Taste of Penny, The: By Jeff Parker, 144 pgs. By Kurt

At somewhere around three-quarters of the way through, I realized I recognized one of the tales from this book of short stories from Jeff Parker. It seemed really familiar and I suddenly thought, “Wow, did this guy plagiarize someone else I’ve read?” Then I checked my old reviews and realized that I had actually written about a previous work of Mr. Parker’s, The Back of the Line, approximately three years ago, and this specific tale that read quite familiar was actually from that previous book. Thankfully, the majority of this stuff is new. If there is a theme of this work to be grasped, it’s that of geographical diversity. There are tales from the American West, Russia, Quebec, the World Wide Web, and places not entirely known that give the work here a breadth that is comfortable without being too non-cohesive. While The Back of the Line was not bad by any means, the writing with The Taste of Penny certainly shows improvement with story ideas that seem more interesting and mature in their subject matter. It’s not all about male-female relationships, although that is part of this collection. From the start of the book, the stories come out strong, with an interesting tale about a potential suicide bomber in Russia and a guy who has bitten off the tip of his tongue. I also enjoyed the story of the boy who travels in his father’s suitcase in the luggage compartment on the bus. It was unusual—but not entirely impossible—and allowed me to wonder what it might be like to be in a similar situation.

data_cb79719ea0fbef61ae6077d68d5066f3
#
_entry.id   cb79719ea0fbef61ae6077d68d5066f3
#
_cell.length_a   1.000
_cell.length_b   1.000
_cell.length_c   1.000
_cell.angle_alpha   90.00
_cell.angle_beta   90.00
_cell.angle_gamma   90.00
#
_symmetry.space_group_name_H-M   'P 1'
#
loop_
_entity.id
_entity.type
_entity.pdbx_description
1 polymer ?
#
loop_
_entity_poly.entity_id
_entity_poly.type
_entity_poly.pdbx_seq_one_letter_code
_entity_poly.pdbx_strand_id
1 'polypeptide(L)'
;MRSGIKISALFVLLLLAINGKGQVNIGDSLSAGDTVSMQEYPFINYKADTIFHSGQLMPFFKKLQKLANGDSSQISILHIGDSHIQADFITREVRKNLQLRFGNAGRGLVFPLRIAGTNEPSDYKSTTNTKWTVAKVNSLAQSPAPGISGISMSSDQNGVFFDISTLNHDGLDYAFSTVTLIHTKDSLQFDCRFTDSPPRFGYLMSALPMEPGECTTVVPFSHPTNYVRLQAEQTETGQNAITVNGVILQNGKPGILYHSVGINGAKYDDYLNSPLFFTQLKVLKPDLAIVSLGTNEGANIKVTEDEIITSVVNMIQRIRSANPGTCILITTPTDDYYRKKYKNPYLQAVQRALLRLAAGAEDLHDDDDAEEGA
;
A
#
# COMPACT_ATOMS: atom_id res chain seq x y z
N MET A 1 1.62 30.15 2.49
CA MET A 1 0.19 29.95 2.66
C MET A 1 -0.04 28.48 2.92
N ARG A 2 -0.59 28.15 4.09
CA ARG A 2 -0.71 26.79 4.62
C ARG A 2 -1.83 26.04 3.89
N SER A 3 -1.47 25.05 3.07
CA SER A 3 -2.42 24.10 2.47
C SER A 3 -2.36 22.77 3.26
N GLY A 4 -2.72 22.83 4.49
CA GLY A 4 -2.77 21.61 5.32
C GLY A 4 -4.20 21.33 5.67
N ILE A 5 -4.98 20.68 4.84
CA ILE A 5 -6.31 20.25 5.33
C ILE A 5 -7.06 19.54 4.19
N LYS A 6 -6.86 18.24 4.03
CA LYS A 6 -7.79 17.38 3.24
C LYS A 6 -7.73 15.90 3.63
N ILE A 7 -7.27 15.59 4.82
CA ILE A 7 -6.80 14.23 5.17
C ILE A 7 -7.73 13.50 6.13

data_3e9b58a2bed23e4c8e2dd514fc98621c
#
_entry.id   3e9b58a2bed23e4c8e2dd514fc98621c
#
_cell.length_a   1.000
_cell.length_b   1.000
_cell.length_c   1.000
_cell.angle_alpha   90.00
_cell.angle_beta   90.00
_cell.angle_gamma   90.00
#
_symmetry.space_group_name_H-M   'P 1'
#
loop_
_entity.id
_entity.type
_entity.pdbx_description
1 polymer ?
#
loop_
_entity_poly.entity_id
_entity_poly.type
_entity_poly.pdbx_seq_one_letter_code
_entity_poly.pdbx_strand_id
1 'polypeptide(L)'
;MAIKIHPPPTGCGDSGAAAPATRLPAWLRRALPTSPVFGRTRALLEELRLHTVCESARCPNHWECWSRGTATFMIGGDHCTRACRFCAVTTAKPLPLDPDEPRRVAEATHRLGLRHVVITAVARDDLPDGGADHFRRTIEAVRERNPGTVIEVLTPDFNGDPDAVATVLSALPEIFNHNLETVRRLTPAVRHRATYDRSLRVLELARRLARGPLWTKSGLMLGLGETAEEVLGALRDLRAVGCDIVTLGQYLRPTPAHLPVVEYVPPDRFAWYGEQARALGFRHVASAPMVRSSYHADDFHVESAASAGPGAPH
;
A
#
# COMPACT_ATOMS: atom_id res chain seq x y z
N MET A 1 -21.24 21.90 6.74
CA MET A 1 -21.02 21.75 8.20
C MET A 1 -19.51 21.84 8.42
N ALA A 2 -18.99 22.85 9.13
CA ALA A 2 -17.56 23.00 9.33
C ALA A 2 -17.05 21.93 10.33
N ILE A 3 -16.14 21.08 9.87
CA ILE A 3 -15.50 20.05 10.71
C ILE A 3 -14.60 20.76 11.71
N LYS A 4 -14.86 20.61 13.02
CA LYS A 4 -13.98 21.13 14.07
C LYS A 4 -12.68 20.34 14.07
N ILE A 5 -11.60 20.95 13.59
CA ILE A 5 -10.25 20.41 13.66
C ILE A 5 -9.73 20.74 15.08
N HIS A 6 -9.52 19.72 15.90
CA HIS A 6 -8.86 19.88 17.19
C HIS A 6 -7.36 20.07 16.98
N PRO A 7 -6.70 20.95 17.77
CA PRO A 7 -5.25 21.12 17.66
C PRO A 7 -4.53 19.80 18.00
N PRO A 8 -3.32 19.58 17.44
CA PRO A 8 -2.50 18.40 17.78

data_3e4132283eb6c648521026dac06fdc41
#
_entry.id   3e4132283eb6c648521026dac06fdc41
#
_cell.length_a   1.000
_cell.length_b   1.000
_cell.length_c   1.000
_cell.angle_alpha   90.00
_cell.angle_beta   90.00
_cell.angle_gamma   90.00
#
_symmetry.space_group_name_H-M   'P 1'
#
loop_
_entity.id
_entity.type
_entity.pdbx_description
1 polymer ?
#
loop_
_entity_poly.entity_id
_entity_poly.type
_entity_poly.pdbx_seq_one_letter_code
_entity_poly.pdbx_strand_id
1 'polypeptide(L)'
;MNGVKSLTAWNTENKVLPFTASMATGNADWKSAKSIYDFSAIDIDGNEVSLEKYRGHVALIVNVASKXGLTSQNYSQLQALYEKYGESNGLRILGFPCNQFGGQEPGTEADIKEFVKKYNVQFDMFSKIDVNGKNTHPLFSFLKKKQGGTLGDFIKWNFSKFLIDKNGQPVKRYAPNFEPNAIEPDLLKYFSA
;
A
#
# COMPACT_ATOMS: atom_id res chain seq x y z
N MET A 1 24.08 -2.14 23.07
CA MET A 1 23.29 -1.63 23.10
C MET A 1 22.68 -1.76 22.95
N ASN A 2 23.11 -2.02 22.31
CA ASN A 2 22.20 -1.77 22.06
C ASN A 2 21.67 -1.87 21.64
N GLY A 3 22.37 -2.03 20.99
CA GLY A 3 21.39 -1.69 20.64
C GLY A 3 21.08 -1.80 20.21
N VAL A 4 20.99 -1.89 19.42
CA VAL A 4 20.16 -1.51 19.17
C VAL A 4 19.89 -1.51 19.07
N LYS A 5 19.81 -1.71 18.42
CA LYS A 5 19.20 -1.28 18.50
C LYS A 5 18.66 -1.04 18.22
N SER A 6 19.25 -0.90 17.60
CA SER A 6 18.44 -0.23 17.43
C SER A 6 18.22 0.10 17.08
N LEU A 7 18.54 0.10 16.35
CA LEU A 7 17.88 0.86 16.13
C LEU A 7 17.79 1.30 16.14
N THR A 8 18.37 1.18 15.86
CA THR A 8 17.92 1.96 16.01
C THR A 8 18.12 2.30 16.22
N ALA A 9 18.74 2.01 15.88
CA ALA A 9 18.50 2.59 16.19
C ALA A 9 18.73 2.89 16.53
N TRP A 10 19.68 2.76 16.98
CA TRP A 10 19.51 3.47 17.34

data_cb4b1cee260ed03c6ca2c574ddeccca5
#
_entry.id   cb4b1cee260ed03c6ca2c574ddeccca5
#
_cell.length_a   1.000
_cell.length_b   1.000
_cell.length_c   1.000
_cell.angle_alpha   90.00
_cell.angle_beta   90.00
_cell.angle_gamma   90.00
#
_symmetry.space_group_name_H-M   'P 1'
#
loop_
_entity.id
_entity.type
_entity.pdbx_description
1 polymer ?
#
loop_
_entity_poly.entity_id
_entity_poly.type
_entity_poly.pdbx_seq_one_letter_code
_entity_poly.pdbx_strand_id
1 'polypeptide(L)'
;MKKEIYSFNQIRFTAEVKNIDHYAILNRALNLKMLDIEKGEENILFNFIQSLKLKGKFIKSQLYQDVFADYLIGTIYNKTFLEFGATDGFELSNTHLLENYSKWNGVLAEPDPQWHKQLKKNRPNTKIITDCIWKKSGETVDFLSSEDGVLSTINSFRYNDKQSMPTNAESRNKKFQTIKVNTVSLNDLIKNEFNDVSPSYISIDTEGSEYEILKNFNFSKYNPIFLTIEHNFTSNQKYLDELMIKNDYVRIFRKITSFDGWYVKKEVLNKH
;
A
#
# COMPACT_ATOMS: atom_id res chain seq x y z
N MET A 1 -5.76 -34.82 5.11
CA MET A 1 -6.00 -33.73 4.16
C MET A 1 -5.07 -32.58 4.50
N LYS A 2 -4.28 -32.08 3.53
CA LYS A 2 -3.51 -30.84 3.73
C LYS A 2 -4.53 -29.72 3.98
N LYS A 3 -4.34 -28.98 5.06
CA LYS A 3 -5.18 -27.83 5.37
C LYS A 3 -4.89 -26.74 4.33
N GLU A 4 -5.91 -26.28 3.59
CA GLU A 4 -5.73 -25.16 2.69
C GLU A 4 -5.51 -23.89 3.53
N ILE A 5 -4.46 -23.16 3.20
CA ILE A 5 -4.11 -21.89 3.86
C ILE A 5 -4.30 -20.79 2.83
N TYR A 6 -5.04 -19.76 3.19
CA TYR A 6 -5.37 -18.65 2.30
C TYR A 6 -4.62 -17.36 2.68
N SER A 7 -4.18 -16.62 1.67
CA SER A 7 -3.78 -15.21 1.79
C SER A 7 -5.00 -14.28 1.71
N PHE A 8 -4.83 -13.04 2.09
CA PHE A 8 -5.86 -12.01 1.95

While in my previous review of Mr. Parker’s work, I kept coming back to Douglas Copeland and Chuck Palahniuk as comparisons, I don’t feel as though there is any of that spirit here and in that sense Parker has found his own voice, which is refreshing. Still, at the end of the day, it’s a bunch of short stories, and, as with such collections, it can be really hit or miss. Some made me smile, chuckle, or got me to think. Others seemed to drag, lacking any sense of connection between myself and the story line or myself and the character(s). There is a moment in most short stories where, upon finishing reading one, I muse to myself what the point or message of the story was. “What was the author trying to get across? Or was there even a point?” More often than not, I found myself not entirely understanding the message when reading these stories. Or worse yet, I didn’t even care. In that sense, it’s hard for me to give this a gung-ho endorsement, but as a word of encouragement to Mr. Parker: when you are “on,” you produce some solid, intriguing material that is certainly laudable. Kurt Morris (Dzanc Books, 1334 Woodbourne St., Westland, MI48186)